Learn how economic freedom creates prosperity and improves lives throughout the world.
Learn how economic freedom creates prosperity and improves lives throughout the world.
Walter Williams, as he often does, explains the core of the problem using his characteristically blunt imagery: “Once legalized theft begins, it pays for everybody to participate.” Williams says not only does it pay to participate, the reality is that it is often necessary to participate in order to stay in business. This is part of the treacherous nature of government interventionism: A business can be humming along, earning a profit by meeting the needs of its customers, when government radically alters the landscape. Perhaps government backs a competitor, or forces changes to business methods that have been working satisfactorily and harming no one. What is the existing business to do in response? Consent to be driven out of business, just to prove a point?

Existing firms, then, are usually compelled to participate in the government program — accepting subsidies, conforming to mandates, letting government pull the strings. This creates an environment where government intervention spirals, growing by feeding on itself. It’s what we have today.

It happens not only at the federal level, but at state and local levels. Referring to a City of Wichita incentive program for commercial real estate, Wichita developer Steve Clark said: “Once you condition the market to accept these incentives, there’s nothing someone else can do to remain competitive but accept them yourself. Like the things we’re working on with the city, now we have to accept incentives or we’re out of business.”

In Kansas, there are state income tax credit programs that award credits (economically equivalent to cash payments) to companies that meet certain requirements that were established by the legislature and are administered by bureaucrats. These corporate welfare programs, which represent cronyism, are more valuable than lower tax rates, at least to influential Kansas businesses.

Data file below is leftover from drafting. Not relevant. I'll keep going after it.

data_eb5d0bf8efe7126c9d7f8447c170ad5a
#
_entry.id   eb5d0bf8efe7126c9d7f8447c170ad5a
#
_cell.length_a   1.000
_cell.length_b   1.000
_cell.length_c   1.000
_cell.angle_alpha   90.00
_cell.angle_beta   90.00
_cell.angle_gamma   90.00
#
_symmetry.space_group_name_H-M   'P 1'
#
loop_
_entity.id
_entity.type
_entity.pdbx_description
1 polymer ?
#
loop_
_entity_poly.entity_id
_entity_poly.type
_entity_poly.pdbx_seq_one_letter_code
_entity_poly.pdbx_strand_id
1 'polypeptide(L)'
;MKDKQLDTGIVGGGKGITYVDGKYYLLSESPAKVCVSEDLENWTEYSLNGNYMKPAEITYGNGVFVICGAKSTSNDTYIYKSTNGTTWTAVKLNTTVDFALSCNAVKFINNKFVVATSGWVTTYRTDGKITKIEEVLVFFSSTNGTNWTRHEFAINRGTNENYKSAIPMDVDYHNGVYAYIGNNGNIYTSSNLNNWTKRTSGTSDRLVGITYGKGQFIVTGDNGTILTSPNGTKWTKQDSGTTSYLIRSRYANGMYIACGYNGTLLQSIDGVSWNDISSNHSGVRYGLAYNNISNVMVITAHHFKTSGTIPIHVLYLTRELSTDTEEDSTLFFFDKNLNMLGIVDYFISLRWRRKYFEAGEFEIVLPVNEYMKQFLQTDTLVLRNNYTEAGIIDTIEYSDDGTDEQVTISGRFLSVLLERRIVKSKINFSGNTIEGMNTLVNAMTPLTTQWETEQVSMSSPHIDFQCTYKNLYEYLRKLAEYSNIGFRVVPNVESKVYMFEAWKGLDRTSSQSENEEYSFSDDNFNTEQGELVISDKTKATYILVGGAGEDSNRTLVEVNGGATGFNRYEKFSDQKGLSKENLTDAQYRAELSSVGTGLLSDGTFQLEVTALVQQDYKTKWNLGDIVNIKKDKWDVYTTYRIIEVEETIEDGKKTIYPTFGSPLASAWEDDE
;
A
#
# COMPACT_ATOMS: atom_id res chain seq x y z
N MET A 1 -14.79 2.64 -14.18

All this leads to a country whose government stifles the potential of its people — or even worse, as Koch explains — causes actual and severe harm:

Instead of fostering a system that enables people to help themselves, America is now saddled with a system that destroys value, raises costs, hinders innovation and relegates millions of citizens to a life of poverty, dependency and hopelessness. This is what happens when elected officials believe that people’s lives are better run by politicians and regulators than by the people themselves. Those in power fail to see that more government means less liberty, and liberty is the essence of what it means to be American. Love of liberty is the American ideal.

Charles Koch: I’m Fighting to Restore a Free Society

Instead of welcoming free debate, collectivists engage in character assassination.

By Charles G. Koch

I have devoted most of my life to understanding the principles that enable people to improve their lives. It is those principles — the principles of a free society — that have shaped my life, my family, our company and America itself.

Unfortunately, the fundamental concepts of dignity, respect, equality before the law and personal freedom are under attack by the nation’s own government. That’s why, if we want to restore a free society and create greater well-being and opportunity for all Americans, we have no choice but to fight for those principles. I have been doing so for more than 50 years, primarily through educational efforts. It was only in the past decade that I realized the need to also engage in the political process.

Continue reading at Wall Street Journal (subscription not required). More about Koch Industries, including an interview with Charles Koch that covers some of these topics, is available in a recent issue of Wichita Business Journal. Click here for free access.

WichitaLiberty.TV set 2014-03-03 1200